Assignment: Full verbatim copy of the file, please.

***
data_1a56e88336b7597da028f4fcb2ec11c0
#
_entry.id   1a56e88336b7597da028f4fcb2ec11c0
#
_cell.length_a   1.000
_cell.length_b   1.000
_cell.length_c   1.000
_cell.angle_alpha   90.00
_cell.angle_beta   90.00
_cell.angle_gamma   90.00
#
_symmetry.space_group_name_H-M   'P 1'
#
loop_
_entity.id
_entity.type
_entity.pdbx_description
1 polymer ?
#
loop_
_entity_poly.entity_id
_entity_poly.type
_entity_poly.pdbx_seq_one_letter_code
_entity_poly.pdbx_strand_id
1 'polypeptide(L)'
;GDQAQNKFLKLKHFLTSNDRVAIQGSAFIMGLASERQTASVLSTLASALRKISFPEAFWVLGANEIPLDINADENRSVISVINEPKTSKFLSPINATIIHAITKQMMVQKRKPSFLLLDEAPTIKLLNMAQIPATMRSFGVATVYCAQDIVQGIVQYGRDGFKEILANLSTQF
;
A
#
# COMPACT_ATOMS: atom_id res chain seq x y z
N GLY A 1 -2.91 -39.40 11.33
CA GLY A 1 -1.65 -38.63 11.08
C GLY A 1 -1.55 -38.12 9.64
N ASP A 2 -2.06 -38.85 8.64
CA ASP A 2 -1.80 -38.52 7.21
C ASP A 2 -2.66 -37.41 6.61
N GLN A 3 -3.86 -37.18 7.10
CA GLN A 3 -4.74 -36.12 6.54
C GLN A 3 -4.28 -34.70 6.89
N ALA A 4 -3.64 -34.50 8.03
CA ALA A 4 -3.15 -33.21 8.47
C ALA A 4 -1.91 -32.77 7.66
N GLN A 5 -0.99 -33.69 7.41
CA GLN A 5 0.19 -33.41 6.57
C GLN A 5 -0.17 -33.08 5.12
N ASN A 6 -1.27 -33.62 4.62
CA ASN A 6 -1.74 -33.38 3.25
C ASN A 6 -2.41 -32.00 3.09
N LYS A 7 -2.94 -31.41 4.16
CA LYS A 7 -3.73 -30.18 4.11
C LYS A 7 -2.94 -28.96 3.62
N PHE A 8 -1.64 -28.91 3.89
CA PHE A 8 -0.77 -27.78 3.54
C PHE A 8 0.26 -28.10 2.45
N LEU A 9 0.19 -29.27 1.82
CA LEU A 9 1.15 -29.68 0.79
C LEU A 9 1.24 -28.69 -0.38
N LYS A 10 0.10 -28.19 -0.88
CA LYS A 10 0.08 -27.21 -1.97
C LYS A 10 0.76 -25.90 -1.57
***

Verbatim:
data_1a56e88336b7597da028f4fcb2ec11c0
#
_entry.id   1a56e88336b7597da028f4fcb2ec11c0
#
_cell.length_a   1.000
_cell.length_b   1.000
_cell.length_c   1.000
_cell.angle_alpha   90.00
_cell.angle_beta   90.00
_cell.angle_gamma   90.00
#
_symmetry.space_group_name_H-M   'P 1'
#
loop_
_entity.id
_entity.type
_entity.pdbx_description
1 polymer ?
#
loop_
_entity_poly.entity_id
_entity_poly.type
_entity_poly.pdbx_seq_one_letter_code
_entity_poly.pdbx_strand_id
1 'polypeptide(L)'
;GDQAQNKFLKLKHFLTSNDRVAIQGSAFIMGLASERQTASVLSTLASALRKISFPEAFWVLGANEIPLDINADENRSVISVINEPKTSKFLSPINATIIHAITKQMMVQKRKPSFLLLDEAPTIKLLNMAQIPATMRSFGVATVYCAQDIVQGIVQYGRDGFKEILANLSTQF
;
A
#
# COMPACT_ATOMS: atom_id res chain seq x y z
N GLY A 1 -2.91 -39.40 11.33
CA GLY A 1 -1.65 -38.63 11.08
C GLY A 1 -1.55 -38.12 9.64
N ASP A 2 -2.06 -38.85 8.64
CA ASP A 2 -1.80 -38.52 7.21
C ASP A 2 -2.66 -37.41 6.61
N GLN A 3 -3.86 -37.18 7.10
CA GLN A 3 -4.74 -36.12 6.54
C GLN A 3 -4.28 -34.70 6.89
N ALA A 4 -3.64 -34.50 8.03
CA ALA A 4 -3.15 -33.21 8.47
C ALA A 4 -1.91 -32.77 7.66
N GLN A 5 -0.99 -33.69 7.41
CA GLN A 5 0.19 -33.41 6.57
C GLN A 5 -0.17 -33.08 5.12
N ASN A 6 -1.27 -33.62 4.62
CA ASN A 6 -1.74 -33.38 3.25
C ASN A 6 -2.41 -32.00 3.09
N LYS A 7 -2.94 -31.41 4.16
CA LYS A 7 -3.73 -30.18 4.11
C LYS A 7 -2.94 -28.96 3.62
N PHE A 8 -1.64 -28.91 3.89
CA PHE A 8 -0.77 -27.78 3.54
C PHE A 8 0.26 -28.10 2.45
N LEU A 9 0.19 -29.27 1.82
CA LEU A 9 1.15 -29.68 0.79
C LEU A 9 1.24 -28.69 -0.38
N LYS A 10 0.10 -28.19 -0.88
CA LYS A 10 0.08 -27.21 -1.97
C LYS A 10 0.76 -25.90 -1.57